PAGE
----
Jon Paris and Susan Gantner

IBM i Consultants, Developers, Educators and Apostles

Oct 4, 2015
Published on: IBM Systems
2 min read

Jon here, back again with the sixth and final episode in this journey through the history of RPG IV. I must say I have enjoyed writing these pieces - they bought back fond memories and of course a few not-so-fond ones!

Before starting into the topics I mentioned at the end of Part 5, I will just quickly mention one possible update to RPG IV that has not yet been formally announced.

So how do we know about it if IBM has not announced it? Well IBM recently began shipping version 9.5 of RDi (Rational Developer for i) and in doing so let the cat out of the bag a few days early in terms of the next RPG IV announcement. RDi 9.5 includes RPG features that allow free-form coding to start in position 1 and continue to position whatever ... no more columnar restrictions! To say that this news was greeted warmly by many in the RDi community would be to put it mildly. The official announcement happened this morning.

With this enhancement, coupled with the V7 free-form file and data declaration support, RPG can truly claim to be a fully free-form language. Sure you can't code I-specs and O-specs in free form, and probably never will be able to. But there is no reason to write new programs that use them anyway.

I no longer work for IBM, so I don't have any special insights into their plans for the future of RPG. But that doesn't stop me from postulating a few possibilities that we might see added to the language. One thing that I'm fairly sure won't be added is Object Orientation. There have been some requests for it over the years, but it would be really difficult to do a good job while maintaining compatibility and I suspect the number of potential users is low. We have excellent OO-based languages like Java, C++, PHP, and now Python and node.js available to us on the platform - it doesn't make a lot of sense to try to retrofit RPG with OO features.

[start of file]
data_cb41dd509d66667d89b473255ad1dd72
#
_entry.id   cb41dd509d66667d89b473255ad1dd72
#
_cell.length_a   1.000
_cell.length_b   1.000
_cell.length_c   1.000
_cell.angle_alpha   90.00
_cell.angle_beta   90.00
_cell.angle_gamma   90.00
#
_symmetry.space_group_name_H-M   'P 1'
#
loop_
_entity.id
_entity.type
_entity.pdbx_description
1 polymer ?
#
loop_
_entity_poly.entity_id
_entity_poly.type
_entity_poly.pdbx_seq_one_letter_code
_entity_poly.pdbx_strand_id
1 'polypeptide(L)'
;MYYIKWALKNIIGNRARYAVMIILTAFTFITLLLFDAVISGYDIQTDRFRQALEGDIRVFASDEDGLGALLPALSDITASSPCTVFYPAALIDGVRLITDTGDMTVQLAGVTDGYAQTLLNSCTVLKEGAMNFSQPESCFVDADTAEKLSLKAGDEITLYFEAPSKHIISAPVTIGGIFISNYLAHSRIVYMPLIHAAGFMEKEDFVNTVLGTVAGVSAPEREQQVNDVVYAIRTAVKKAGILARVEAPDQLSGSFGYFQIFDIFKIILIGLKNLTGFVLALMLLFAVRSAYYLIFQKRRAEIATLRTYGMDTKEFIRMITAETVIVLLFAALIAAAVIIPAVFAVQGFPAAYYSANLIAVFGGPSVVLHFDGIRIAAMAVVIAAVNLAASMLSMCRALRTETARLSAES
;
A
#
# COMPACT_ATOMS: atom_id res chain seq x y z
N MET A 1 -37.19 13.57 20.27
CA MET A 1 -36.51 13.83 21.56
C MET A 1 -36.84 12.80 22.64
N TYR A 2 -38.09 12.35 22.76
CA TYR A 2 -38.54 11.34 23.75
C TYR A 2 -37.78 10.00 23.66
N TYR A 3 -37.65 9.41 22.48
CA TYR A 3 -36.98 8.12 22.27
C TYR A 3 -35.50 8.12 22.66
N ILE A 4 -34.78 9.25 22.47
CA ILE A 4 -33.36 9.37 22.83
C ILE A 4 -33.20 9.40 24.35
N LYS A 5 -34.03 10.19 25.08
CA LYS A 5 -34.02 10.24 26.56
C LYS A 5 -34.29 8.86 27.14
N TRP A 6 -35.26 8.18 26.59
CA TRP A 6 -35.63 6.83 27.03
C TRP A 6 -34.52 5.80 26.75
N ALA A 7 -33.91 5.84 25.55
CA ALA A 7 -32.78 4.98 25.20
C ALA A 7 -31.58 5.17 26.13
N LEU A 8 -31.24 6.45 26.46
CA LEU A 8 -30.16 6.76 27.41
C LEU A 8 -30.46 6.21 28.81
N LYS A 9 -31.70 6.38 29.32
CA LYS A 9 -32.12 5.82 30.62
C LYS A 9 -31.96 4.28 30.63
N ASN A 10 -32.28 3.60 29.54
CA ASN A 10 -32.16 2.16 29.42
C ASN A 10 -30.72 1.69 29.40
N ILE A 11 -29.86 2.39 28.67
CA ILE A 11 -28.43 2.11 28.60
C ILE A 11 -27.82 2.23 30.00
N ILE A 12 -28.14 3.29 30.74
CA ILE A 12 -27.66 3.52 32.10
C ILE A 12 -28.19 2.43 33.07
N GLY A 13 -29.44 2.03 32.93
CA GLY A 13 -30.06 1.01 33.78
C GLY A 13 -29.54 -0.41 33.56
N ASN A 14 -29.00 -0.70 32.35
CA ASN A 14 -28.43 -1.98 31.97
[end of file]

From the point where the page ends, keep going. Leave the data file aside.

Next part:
Not that there aren't some OO-like features that would be worth "stealing." For example, it would nice to be able to define multiple routines with the same name but different parameters, with the compiler working out which one to call based on its signature (i.e., the number, type and sequence of parameters).

Another useful option that could be used to similar effect is for RPG to implement typeless parameters. In other words, you could pass anything. The called routine would determine its action based on the type of the actual parameters that were passed. The biggest problem with this approach is that the OS does not provide full parameter descriptor support. Only specific data types are covered. As a result the utility of this option would either be restricted to those data types, or RPG would have to invent its own descriptor system.

Both of these features have been requested a number of times - we'll have to wait and see if either of them rise to the top of IBM's To-Do list.

Perhaps the types of features that stand the best chance of implementation are those that simplify common business functions. For example, a mechanism to simplify the testing of whether a field value is in a certain range. Or perhaps one to determine if the value of a field exists in a specified list - similar to SQL's IN (list of values).